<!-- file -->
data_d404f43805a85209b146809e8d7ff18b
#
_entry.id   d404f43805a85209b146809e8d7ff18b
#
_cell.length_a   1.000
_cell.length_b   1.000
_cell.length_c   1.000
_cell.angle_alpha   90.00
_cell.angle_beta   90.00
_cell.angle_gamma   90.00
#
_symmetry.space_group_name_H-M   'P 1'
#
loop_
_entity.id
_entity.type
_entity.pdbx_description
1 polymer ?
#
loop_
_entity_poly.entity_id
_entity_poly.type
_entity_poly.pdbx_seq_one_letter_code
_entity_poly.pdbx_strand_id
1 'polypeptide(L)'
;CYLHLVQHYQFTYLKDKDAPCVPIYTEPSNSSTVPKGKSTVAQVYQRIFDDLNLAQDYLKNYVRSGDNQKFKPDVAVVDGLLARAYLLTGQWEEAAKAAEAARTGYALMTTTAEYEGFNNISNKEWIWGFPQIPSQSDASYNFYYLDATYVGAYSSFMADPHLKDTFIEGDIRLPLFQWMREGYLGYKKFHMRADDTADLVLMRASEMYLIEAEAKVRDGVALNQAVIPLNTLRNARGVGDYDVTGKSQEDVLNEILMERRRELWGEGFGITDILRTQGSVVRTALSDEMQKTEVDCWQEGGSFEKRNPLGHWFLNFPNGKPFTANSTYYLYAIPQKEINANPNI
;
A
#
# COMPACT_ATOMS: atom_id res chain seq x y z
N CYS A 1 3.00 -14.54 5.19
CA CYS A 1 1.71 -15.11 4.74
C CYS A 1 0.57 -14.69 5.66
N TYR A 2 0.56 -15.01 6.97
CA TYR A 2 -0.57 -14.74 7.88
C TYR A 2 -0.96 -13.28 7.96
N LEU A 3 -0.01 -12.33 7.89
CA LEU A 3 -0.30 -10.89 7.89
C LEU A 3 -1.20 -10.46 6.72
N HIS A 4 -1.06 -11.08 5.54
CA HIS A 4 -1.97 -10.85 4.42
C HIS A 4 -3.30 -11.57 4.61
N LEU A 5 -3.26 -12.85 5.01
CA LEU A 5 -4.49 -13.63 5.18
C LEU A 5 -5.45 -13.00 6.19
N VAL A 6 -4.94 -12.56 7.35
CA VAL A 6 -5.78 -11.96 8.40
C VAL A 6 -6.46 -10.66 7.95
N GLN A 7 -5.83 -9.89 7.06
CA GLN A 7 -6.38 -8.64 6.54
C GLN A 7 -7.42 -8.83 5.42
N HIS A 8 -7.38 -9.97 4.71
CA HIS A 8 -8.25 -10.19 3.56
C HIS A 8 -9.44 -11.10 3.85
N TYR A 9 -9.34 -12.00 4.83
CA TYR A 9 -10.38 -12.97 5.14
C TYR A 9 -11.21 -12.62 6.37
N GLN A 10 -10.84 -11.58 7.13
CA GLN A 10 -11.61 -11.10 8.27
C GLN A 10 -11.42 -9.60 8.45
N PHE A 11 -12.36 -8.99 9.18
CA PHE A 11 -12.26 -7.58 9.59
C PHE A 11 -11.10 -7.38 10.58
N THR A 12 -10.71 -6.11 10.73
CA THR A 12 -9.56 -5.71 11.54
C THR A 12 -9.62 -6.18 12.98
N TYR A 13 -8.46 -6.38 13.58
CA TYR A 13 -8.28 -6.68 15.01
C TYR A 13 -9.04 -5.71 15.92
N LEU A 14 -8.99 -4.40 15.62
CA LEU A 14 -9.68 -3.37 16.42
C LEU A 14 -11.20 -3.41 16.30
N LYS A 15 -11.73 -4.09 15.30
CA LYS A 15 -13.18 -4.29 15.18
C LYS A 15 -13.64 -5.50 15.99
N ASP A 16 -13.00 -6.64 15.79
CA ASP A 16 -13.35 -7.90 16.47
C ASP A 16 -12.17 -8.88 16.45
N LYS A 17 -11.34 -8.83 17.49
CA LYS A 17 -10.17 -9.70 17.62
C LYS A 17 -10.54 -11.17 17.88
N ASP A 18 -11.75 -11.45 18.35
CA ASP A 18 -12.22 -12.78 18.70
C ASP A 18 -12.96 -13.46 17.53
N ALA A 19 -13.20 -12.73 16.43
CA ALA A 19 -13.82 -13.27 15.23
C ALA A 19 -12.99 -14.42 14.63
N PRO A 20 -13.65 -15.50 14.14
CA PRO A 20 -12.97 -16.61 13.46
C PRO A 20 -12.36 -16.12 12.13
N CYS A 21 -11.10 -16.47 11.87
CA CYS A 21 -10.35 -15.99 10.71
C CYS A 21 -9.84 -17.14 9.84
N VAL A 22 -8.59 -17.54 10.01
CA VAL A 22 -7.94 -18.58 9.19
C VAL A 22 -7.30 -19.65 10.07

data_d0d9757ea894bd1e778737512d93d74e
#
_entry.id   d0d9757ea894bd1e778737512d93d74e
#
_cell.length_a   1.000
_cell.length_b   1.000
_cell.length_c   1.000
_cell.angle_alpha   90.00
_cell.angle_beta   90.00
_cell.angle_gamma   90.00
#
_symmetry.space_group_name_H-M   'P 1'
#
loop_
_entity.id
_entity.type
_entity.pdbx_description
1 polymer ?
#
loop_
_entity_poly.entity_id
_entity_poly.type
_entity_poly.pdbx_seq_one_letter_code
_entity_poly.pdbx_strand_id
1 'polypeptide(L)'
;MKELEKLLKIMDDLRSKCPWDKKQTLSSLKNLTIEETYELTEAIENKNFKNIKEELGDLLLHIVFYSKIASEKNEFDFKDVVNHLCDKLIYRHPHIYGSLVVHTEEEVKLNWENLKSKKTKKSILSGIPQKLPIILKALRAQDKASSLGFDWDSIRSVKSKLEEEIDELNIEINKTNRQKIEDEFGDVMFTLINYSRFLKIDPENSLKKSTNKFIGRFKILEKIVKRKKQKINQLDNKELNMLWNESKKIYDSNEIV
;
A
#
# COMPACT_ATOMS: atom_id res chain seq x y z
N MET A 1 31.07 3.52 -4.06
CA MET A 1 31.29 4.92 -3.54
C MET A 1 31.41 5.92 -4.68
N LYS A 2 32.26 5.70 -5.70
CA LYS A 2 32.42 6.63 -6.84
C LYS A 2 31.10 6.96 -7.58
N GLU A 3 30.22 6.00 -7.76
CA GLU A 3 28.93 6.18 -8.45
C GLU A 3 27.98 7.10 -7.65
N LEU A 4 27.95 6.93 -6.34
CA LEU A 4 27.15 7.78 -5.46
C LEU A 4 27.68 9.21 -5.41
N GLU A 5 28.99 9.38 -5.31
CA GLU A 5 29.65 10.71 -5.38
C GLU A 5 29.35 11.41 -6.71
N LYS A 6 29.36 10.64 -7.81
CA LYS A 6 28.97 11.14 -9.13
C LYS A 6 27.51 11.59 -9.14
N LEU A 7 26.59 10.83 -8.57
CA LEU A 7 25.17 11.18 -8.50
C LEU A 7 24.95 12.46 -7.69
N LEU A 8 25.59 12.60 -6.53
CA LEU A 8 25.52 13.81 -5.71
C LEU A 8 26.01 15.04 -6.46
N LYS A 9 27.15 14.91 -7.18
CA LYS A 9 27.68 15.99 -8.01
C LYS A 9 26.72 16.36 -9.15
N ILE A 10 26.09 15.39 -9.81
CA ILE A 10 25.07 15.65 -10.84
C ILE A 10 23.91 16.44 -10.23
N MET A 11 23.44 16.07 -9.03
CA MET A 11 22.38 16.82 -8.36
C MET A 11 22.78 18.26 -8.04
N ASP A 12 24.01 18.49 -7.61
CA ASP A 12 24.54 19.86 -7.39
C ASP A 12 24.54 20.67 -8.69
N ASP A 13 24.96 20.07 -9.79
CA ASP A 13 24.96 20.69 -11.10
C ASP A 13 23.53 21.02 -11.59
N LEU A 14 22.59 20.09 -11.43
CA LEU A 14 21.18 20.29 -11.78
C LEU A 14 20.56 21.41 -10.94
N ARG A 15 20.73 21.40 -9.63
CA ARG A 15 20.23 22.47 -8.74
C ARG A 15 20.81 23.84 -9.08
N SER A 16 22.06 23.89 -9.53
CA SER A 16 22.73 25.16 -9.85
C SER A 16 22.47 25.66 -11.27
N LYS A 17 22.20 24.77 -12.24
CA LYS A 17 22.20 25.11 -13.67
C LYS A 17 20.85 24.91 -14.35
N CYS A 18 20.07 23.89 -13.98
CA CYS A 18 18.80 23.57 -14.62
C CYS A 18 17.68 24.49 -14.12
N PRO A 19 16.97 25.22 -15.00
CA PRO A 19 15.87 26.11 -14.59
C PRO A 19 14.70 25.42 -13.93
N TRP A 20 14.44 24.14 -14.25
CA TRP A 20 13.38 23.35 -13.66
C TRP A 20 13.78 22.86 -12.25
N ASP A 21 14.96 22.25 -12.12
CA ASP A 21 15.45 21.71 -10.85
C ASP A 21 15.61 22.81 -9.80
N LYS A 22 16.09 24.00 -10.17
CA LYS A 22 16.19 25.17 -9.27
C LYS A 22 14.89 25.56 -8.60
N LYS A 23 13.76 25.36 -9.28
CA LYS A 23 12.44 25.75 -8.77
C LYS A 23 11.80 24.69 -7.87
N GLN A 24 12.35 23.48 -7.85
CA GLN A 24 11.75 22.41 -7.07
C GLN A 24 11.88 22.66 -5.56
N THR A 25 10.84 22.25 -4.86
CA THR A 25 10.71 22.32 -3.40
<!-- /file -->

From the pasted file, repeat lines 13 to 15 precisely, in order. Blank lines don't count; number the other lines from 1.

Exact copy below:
#
loop_
_entity.id